Finance minister João Leão presented Portugal’s four-year Stability Programme today, pledging the PS government will not be adopting austerity measures, or increasing taxes, to get through the crisis caused by the pandemic.
Tax increases in ‘determined’ segments were one of the ‘ideas’ for governments to emerge from this crisis, put forwards by the OECD recently.
But Mr Leão insists that Portugal has “conditions to face this crisis in a very different way to that adopted for other crises.
“Before the pandemic we managed to put our public accounts in order. We managed the first budget surplus in our democracy, and this gave us the ability to face this crisis with confidence and with a very strong programme for the recovery of economic activity into the next year”.
In his estimations, Mr Leão sees the economy growing in general terms by “around 9%” over the next two years, powered by public and private investment.
He envisages exports growing by around 7%.
When it comes to unemployment – which has risen markedly since 2020 – he sees it plateauing out by the end of the year at around 7.3%, to reduce over the next few years.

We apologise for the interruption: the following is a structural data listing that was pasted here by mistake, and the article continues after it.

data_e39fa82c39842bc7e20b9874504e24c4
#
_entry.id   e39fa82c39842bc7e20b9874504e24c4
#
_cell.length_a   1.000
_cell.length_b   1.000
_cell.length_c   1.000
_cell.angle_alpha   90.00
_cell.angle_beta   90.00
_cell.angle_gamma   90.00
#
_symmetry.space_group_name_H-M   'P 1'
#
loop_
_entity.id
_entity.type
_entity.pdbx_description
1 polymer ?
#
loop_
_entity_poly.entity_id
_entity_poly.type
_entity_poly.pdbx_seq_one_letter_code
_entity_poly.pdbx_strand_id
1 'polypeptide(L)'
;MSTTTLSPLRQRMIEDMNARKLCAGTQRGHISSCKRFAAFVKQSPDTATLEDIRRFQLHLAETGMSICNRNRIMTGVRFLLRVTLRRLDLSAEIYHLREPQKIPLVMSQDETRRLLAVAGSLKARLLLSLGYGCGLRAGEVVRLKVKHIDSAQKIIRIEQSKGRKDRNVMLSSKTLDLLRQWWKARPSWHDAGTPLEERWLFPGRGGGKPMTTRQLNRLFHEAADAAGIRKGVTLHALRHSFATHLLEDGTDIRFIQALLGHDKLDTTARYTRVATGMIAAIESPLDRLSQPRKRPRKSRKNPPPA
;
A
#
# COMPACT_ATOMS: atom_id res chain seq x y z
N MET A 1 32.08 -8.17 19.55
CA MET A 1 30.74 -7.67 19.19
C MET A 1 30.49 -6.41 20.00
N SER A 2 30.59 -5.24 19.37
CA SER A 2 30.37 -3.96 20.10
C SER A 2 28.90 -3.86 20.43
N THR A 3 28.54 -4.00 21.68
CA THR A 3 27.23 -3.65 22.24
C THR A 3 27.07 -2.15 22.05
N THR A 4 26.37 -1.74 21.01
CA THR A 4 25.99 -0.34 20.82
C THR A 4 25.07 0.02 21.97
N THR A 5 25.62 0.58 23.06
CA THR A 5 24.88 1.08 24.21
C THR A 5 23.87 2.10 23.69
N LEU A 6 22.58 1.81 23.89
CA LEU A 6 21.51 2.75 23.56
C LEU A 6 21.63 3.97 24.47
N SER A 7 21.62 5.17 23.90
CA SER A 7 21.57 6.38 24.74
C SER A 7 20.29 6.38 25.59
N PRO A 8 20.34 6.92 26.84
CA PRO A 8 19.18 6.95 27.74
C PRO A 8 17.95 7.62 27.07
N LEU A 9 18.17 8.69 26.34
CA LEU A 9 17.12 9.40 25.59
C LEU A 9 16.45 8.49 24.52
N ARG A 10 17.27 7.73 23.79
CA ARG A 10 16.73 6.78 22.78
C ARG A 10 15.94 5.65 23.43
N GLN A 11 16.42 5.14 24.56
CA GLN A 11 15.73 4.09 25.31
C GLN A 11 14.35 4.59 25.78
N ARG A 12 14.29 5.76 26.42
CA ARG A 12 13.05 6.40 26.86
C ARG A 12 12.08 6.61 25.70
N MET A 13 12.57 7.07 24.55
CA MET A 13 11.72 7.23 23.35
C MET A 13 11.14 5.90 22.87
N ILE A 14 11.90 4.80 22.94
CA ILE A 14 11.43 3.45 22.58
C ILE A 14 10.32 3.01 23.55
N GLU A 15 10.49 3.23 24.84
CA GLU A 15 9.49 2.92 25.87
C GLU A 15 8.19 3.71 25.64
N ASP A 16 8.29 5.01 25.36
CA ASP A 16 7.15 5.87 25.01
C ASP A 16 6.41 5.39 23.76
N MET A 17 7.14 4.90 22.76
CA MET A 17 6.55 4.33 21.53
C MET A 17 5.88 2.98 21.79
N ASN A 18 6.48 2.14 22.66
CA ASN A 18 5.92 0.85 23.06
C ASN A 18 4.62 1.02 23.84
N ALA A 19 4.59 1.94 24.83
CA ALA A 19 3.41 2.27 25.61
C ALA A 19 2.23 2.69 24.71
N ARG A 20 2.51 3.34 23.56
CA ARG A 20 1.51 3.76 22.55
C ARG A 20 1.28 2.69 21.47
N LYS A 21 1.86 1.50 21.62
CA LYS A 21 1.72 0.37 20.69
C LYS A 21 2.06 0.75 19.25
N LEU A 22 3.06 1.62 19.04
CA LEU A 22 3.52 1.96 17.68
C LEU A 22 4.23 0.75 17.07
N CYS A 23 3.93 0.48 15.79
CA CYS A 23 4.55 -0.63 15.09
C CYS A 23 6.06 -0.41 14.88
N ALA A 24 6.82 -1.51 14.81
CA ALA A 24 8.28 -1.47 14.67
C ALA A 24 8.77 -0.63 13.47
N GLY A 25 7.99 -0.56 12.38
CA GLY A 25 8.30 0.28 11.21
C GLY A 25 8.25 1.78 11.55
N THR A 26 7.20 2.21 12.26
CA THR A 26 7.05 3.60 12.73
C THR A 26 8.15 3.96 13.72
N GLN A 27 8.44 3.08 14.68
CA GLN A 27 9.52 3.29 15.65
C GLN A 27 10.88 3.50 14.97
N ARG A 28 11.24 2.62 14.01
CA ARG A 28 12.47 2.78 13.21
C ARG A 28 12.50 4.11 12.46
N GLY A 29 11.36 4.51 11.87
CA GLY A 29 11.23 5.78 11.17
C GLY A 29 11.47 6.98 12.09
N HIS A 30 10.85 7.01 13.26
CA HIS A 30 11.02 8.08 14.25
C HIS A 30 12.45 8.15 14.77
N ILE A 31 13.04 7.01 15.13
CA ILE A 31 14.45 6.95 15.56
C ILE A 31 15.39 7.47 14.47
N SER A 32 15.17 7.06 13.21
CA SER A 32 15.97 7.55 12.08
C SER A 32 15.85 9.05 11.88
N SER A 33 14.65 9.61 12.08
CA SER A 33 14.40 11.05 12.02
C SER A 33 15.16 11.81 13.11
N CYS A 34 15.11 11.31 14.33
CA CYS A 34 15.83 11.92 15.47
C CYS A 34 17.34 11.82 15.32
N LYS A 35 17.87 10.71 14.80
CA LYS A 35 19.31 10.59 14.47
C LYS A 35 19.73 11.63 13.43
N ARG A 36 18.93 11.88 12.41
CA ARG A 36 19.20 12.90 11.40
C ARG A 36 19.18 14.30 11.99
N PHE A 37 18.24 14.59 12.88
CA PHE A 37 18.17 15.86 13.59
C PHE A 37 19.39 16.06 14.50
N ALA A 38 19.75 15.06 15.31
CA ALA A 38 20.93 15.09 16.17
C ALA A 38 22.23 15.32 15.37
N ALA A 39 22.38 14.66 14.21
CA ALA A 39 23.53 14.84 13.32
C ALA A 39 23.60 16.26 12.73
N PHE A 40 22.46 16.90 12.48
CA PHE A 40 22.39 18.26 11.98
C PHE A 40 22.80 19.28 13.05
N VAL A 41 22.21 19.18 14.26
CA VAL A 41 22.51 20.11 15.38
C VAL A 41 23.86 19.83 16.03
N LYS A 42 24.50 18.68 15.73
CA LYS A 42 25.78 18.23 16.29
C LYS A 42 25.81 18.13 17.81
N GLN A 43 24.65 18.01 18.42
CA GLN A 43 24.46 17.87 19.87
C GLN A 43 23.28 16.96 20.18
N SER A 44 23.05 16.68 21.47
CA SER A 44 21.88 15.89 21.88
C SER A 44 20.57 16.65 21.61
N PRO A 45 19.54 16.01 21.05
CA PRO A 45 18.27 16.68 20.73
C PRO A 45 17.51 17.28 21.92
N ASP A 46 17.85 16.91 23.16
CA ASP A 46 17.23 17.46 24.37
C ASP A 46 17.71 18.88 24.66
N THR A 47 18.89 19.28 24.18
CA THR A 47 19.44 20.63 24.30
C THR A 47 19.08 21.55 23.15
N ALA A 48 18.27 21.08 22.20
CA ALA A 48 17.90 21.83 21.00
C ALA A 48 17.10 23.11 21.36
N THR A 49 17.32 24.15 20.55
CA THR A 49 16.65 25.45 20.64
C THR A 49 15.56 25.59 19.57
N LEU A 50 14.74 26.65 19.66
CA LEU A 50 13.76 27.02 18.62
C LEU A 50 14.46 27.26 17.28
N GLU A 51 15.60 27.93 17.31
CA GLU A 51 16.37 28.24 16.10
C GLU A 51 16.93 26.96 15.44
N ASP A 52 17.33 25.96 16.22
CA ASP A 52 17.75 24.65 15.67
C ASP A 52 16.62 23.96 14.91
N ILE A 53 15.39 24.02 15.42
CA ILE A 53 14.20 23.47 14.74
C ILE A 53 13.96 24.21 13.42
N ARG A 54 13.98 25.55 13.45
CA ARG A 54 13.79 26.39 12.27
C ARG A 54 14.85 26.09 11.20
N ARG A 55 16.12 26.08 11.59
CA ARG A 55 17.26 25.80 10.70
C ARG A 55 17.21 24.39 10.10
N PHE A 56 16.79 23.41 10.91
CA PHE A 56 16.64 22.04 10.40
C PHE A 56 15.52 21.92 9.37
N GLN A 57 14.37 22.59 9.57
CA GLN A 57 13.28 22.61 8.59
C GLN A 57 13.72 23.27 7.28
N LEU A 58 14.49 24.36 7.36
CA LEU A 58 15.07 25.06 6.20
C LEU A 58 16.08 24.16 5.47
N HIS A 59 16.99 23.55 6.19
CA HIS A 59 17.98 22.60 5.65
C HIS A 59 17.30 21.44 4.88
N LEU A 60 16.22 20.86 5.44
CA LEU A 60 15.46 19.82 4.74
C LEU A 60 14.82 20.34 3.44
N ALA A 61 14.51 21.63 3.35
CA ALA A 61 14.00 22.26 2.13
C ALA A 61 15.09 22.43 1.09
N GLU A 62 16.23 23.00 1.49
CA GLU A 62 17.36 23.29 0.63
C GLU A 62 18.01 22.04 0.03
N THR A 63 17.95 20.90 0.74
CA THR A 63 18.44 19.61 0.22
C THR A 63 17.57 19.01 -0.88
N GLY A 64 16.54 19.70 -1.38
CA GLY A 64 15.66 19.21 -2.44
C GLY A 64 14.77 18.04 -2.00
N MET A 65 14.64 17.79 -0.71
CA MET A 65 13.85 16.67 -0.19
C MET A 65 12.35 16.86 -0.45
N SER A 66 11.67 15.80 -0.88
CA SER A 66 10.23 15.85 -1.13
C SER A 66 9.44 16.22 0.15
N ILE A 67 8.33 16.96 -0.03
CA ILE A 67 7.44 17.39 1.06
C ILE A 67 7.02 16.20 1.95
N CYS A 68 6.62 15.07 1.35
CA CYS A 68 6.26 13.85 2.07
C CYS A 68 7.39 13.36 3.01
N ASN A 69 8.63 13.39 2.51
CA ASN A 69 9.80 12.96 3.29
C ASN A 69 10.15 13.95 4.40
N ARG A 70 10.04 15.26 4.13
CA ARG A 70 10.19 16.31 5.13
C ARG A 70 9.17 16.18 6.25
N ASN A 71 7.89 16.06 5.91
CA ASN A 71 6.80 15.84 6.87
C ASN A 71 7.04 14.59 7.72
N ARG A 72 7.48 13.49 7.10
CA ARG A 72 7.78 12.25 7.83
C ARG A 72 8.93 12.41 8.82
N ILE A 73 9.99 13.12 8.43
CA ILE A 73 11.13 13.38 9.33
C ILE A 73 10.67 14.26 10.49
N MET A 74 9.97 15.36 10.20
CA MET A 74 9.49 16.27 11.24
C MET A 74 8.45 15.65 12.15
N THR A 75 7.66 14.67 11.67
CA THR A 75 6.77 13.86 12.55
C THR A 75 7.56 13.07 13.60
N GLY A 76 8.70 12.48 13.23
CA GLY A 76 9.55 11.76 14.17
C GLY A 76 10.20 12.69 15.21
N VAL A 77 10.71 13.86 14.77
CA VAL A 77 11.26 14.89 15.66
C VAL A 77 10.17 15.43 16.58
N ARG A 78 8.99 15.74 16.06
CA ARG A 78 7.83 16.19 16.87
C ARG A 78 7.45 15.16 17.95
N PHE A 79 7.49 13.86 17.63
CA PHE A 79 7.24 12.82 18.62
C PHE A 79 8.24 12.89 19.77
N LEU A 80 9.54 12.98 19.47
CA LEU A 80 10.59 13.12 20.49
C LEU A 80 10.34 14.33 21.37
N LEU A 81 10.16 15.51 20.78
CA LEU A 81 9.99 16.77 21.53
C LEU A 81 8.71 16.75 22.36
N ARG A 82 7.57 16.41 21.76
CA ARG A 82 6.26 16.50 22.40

The government’s Stability Programme 2021-2025 will be backed by roughly €22 billion coming from the Brussels’ ‘bazooka’ (Programme of Resilience and Recovery, PRR), meaning that by next year Portugal’s financial situation should be back in the black, “aided by the recovery in exports, tourism and sums from the PRR”, he said.
The long-term forecast is for a ‘year-on-year reduction in public debt’ to the point that the country is once again below 120% (of GDP) by 2024.
For this year, Mr Leão expects public debt to run at 128% (compared to 2020’s abysmal 134%).